Kansas City museum's painting attributed to Hieronymus Bosch

Temptation of St Anthony in the Nelson-Atkins Museum was believed to be by a pupil of the great Dutch artist


A newly attributed painting by Hieronymus Bosch has been identified in America, at the Nelson-Atkins Museum of Art in Kansas City, Missouri. The Temptation of St Anthony, previously assumed to be by a pupil or follower, is now dated to 1500-10.

The St Anthony panel had been acquired by the museum in 1935 and subjected to an unfortunate restoration in the 1960s-70s. A spokesperson for the Bosch Research and Conservation Project says that the image was “heavily retouched and overpainted”, disguising the artist’s work. The project has undertaken research for a major exhibition, which opens in Den Bosch next week. With Bosch’s paintings numbering around 25 works, this latest discovery represents a significant addition to the oeuvre.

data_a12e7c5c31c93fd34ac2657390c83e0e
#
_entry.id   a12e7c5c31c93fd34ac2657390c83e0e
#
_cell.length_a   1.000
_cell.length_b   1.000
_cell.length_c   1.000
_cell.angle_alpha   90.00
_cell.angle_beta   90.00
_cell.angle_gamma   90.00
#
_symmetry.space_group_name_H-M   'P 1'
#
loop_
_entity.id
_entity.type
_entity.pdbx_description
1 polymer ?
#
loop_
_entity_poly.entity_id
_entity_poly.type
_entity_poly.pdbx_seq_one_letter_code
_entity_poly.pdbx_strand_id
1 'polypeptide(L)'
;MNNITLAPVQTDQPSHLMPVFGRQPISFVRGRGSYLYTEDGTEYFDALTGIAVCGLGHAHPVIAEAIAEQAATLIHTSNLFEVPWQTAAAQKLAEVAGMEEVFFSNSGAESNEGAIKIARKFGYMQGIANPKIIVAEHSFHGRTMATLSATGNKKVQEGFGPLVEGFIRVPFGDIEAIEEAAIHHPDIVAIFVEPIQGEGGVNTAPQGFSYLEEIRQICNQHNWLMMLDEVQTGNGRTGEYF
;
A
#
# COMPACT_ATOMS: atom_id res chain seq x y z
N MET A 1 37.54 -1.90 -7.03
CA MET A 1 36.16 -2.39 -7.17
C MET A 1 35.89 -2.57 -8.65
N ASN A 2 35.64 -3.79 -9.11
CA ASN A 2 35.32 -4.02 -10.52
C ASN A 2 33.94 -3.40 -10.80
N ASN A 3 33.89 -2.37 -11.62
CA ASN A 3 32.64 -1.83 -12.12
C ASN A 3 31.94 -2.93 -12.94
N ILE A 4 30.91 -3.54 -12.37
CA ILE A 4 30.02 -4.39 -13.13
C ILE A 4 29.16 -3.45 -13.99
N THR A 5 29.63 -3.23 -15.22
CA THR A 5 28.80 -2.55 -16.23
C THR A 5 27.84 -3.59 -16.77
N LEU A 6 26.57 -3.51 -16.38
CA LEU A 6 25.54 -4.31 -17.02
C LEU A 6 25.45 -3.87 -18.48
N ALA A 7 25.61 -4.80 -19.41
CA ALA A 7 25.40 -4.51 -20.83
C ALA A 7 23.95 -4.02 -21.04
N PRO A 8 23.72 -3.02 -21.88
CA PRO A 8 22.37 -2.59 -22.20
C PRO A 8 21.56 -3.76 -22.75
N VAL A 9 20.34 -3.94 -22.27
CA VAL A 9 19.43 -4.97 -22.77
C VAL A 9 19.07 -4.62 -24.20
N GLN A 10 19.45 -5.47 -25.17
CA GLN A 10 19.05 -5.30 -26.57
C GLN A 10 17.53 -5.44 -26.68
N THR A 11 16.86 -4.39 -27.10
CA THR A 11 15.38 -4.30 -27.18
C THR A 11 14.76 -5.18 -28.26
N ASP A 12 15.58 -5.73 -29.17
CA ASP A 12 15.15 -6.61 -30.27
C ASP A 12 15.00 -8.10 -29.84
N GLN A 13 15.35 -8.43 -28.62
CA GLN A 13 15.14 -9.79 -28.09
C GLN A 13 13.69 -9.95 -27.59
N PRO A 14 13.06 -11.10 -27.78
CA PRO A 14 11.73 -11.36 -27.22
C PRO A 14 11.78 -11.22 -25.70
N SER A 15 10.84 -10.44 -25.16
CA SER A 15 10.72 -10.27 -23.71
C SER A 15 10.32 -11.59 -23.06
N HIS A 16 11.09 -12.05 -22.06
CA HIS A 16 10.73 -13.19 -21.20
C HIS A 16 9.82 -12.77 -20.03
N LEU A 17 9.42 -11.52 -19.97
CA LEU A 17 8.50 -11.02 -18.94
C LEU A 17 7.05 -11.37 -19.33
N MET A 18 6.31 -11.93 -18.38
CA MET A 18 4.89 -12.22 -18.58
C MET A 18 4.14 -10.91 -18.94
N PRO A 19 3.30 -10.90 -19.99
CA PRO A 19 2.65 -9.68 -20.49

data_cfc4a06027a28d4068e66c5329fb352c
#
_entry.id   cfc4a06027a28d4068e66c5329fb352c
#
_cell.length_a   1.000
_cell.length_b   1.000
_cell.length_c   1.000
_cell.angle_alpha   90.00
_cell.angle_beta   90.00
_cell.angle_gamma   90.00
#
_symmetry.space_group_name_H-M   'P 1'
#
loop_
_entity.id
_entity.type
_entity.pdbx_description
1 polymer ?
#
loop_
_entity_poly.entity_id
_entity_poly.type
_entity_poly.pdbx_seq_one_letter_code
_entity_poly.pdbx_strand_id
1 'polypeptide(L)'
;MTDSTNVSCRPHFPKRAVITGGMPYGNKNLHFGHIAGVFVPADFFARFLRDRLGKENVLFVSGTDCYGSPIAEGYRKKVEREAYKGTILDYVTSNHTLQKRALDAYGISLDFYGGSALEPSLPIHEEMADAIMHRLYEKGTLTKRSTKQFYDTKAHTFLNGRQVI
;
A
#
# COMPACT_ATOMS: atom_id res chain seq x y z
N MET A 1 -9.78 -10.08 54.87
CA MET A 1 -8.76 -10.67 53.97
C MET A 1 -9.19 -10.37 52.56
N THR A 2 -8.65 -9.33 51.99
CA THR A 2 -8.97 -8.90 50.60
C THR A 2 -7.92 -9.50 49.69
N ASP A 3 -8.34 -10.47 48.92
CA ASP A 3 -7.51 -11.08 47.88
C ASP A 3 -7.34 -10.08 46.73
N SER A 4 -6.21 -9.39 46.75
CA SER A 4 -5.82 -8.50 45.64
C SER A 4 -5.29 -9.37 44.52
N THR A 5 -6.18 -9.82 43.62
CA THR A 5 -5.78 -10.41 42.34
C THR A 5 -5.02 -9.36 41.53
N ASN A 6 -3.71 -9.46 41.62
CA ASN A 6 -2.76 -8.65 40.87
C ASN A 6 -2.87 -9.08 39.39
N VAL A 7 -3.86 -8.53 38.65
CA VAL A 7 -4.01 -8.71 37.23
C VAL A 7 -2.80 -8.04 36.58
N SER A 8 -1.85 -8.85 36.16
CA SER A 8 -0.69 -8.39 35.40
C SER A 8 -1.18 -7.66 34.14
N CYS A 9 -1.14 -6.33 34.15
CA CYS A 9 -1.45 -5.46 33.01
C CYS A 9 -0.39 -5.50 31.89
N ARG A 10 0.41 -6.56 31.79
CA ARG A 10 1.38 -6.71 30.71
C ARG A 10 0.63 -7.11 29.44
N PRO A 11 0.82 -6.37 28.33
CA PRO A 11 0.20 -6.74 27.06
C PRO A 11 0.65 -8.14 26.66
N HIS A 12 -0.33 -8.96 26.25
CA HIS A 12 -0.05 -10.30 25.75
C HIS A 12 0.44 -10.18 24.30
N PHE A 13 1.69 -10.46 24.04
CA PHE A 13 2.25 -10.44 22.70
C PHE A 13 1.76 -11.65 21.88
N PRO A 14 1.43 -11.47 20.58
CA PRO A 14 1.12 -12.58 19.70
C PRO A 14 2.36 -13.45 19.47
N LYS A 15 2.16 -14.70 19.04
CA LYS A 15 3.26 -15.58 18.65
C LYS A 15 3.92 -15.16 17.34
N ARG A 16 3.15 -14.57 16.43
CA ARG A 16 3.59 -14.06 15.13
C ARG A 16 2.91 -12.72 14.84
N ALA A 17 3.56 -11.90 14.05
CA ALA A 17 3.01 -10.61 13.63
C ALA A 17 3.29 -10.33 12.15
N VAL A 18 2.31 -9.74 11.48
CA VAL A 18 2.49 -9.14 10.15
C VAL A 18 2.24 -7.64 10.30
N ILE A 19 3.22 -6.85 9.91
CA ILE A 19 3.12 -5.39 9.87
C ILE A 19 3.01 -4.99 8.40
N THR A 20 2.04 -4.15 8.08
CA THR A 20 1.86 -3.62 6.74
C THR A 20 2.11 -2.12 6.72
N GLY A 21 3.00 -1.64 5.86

Infrared investigations revealed underdrawings, which match those on Bosch’s accepted works. A fairly thick brush and diluted medium were used, and the artist continued to adjust the image, working the wet paint. This is particularly evident in the flying fish at the bottom of the picture.

The surviving painting (39 x 25 cm) was cut down at some stage and would originally have been part of a larger scene of the temptations of St Anthony, who was threatened by bizarre creatures. Originally it was probably a wing of a now-lost triptych. The panel has long been in store, but it is now going on loan to the exhibition Hieronymus Bosch: Visions of a Genius at the Noordbrabants Museum in Den Bosch (13 February-8 May).